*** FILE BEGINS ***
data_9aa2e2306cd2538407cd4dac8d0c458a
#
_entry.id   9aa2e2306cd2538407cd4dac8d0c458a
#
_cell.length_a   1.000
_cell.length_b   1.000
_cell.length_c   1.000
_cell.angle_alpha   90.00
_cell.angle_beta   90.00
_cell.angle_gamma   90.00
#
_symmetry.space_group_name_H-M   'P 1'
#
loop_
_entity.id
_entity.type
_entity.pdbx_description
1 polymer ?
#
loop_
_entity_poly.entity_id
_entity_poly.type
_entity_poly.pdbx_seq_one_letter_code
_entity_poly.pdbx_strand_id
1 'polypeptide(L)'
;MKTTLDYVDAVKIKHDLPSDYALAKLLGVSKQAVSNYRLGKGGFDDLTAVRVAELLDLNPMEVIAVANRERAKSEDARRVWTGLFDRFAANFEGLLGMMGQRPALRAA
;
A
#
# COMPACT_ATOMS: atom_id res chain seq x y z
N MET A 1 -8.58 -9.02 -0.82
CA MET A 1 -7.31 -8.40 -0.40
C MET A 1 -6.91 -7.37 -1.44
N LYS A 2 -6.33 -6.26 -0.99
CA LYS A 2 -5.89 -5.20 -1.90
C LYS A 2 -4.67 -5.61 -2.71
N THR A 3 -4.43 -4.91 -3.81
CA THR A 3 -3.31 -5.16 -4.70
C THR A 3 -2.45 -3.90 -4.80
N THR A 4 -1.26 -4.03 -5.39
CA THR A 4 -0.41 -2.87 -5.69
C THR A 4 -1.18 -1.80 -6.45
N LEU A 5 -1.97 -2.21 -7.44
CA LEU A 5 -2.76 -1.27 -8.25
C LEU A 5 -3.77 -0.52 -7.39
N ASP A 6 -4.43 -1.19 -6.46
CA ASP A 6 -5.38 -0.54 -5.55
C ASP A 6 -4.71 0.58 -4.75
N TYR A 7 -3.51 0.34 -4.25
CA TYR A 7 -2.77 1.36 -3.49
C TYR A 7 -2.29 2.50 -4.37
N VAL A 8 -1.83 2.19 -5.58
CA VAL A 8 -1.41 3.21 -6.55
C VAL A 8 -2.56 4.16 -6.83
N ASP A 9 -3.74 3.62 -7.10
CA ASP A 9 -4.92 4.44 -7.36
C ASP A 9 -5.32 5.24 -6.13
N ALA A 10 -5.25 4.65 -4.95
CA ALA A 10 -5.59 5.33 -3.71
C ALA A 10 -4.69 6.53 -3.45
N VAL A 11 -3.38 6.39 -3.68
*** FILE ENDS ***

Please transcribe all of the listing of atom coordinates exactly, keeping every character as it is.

data_9aa2e2306cd2538407cd4dac8d0c458a
#
_entry.id   9aa2e2306cd2538407cd4dac8d0c458a
#
_cell.length_a   1.000
_cell.length_b   1.000
_cell.length_c   1.000
_cell.angle_alpha   90.00
_cell.angle_beta   90.00
_cell.angle_gamma   90.00
#
_symmetry.space_group_name_H-M   'P 1'
#
loop_
_entity.id
_entity.type
_entity.pdbx_description
1 polymer ?
#
loop_
_entity_poly.entity_id
_entity_poly.type
_entity_poly.pdbx_seq_one_letter_code
_entity_poly.pdbx_strand_id
1 'polypeptide(L)'
;MKTTLDYVDAVKIKHDLPSDYALAKLLGVSKQAVSNYRLGKGGFDDLTAVRVAELLDLNPMEVIAVANRERAKSEDARRVWTGLFDRFAANFEGLLGMMGQRPALRAA
;
A
#
# COMPACT_ATOMS: atom_id res chain seq x y z
N MET A 1 -8.58 -9.02 -0.82
CA MET A 1 -7.31 -8.40 -0.40
C MET A 1 -6.91 -7.37 -1.44
N LYS A 2 -6.33 -6.26 -0.99
CA LYS A 2 -5.89 -5.20 -1.90
C LYS A 2 -4.67 -5.61 -2.71
N THR A 3 -4.43 -4.91 -3.81
CA THR A 3 -3.31 -5.16 -4.70
C THR A 3 -2.45 -3.90 -4.80
N THR A 4 -1.26 -4.03 -5.39
CA THR A 4 -0.41 -2.87 -5.69
C THR A 4 -1.18 -1.80 -6.45
N LEU A 5 -1.97 -2.21 -7.44
CA LEU A 5 -2.76 -1.27 -8.25
C LEU A 5 -3.77 -0.52 -7.39
N ASP A 6 -4.43 -1.19 -6.46
CA ASP A 6 -5.38 -0.54 -5.55
C ASP A 6 -4.71 0.58 -4.75
N TYR A 7 -3.51 0.34 -4.25
CA TYR A 7 -2.77 1.36 -3.49
C TYR A 7 -2.29 2.50 -4.37
N VAL A 8 -1.83 2.19 -5.58
CA VAL A 8 -1.41 3.21 -6.55
C VAL A 8 -2.56 4.16 -6.83
N ASP A 9 -3.74 3.62 -7.10
CA ASP A 9 -4.92 4.44 -7.36
C ASP A 9 -5.32 5.24 -6.13
N ALA A 10 -5.25 4.65 -4.95
CA ALA A 10 -5.59 5.33 -3.71
C ALA A 10 -4.69 6.53 -3.45
N VAL A 11 -3.38 6.39 -3.68